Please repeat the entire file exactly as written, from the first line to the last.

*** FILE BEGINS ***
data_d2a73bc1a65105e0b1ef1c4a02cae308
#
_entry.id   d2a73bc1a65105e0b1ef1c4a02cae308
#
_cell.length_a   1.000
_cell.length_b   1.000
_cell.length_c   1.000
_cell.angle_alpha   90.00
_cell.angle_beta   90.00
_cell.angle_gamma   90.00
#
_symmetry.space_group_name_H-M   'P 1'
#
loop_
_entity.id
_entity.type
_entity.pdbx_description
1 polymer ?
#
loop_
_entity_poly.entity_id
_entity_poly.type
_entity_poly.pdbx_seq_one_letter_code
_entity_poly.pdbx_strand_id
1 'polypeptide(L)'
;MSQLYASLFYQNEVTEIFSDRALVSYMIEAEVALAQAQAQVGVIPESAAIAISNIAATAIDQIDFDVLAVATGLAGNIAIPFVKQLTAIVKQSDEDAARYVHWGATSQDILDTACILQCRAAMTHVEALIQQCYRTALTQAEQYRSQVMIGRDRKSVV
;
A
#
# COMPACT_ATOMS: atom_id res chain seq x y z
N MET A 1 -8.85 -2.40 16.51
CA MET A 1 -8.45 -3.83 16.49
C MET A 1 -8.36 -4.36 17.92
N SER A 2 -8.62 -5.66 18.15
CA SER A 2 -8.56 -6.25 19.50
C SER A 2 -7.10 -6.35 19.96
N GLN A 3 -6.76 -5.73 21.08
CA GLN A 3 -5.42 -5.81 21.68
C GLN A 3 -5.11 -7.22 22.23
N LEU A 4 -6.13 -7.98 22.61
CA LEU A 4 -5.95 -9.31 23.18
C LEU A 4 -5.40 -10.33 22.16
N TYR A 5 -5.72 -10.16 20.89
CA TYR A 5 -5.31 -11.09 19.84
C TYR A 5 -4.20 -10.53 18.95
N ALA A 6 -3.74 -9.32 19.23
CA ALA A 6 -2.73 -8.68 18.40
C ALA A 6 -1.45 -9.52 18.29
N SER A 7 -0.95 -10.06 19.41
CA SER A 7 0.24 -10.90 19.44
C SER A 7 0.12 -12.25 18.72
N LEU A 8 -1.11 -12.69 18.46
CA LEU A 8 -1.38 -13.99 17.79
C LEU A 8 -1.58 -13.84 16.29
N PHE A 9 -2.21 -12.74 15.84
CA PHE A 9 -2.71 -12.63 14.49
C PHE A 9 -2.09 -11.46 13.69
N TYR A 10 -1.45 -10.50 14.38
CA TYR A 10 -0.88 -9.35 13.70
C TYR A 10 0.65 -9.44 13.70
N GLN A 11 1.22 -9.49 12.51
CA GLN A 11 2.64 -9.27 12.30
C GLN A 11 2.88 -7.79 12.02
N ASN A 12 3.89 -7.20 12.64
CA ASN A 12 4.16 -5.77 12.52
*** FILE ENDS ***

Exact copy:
data_d2a73bc1a65105e0b1ef1c4a02cae308
#
_entry.id   d2a73bc1a65105e0b1ef1c4a02cae308
#
_cell.length_a   1.000
_cell.length_b   1.000
_cell.length_c   1.000
_cell.angle_alpha   90.00
_cell.angle_beta   90.00
_cell.angle_gamma   90.00
#
_symmetry.space_group_name_H-M   'P 1'
#
loop_
_entity.id
_entity.type
_entity.pdbx_description
1 polymer ?
#
loop_
_entity_poly.entity_id
_entity_poly.type
_entity_poly.pdbx_seq_one_letter_code
_entity_poly.pdbx_strand_id
1 'polypeptide(L)'
;MSQLYASLFYQNEVTEIFSDRALVSYMIEAEVALAQAQAQVGVIPESAAIAISNIAATAIDQIDFDVLAVATGLAGNIAIPFVKQLTAIVKQSDEDAARYVHWGATSQDILDTACILQCRAAMTHVEALIQQCYRTALTQAEQYRSQVMIGRDRKSVV
;
A
#
# COMPACT_ATOMS: atom_id res chain seq x y z
N MET A 1 -8.85 -2.40 16.51
CA MET A 1 -8.45 -3.83 16.49
C MET A 1 -8.36 -4.36 17.92
N SER A 2 -8.62 -5.66 18.15
CA SER A 2 -8.56 -6.25 19.50
C SER A 2 -7.10 -6.35 19.96
N GLN A 3 -6.76 -5.73 21.08
CA GLN A 3 -5.42 -5.81 21.68
C GLN A 3 -5.11 -7.22 22.23
N LEU A 4 -6.13 -7.98 22.61
CA LEU A 4 -5.95 -9.31 23.18
C LEU A 4 -5.40 -10.33 22.16
N TYR A 5 -5.72 -10.16 20.89
CA TYR A 5 -5.31 -11.09 19.84
C TYR A 5 -4.20 -10.53 18.95
N ALA A 6 -3.74 -9.32 19.23
CA ALA A 6 -2.73 -8.68 18.40
C ALA A 6 -1.45 -9.52 18.29
N SER A 7 -0.95 -10.06 19.41
CA SER A 7 0.24 -10.90 19.44
C SER A 7 0.12 -12.25 18.72
N LEU A 8 -1.11 -12.69 18.46
CA LEU A 8 -1.38 -13.99 17.79
C LEU A 8 -1.58 -13.84 16.29
N PHE A 9 -2.21 -12.74 15.84
CA PHE A 9 -2.71 -12.63 14.49
C PHE A 9 -2.09 -11.46 13.69
N TYR A 10 -1.45 -10.50 14.38
CA TYR A 10 -0.88 -9.35 13.70
C TYR A 10 0.65 -9.44 13.70
N GLN A 11 1.22 -9.49 12.51
CA GLN A 11 2.64 -9.27 12.30
C GLN A 11 2.88 -7.79 12.02
N ASN A 12 3.89 -7.20 12.64
CA ASN A 12 4.16 -5.77 12.52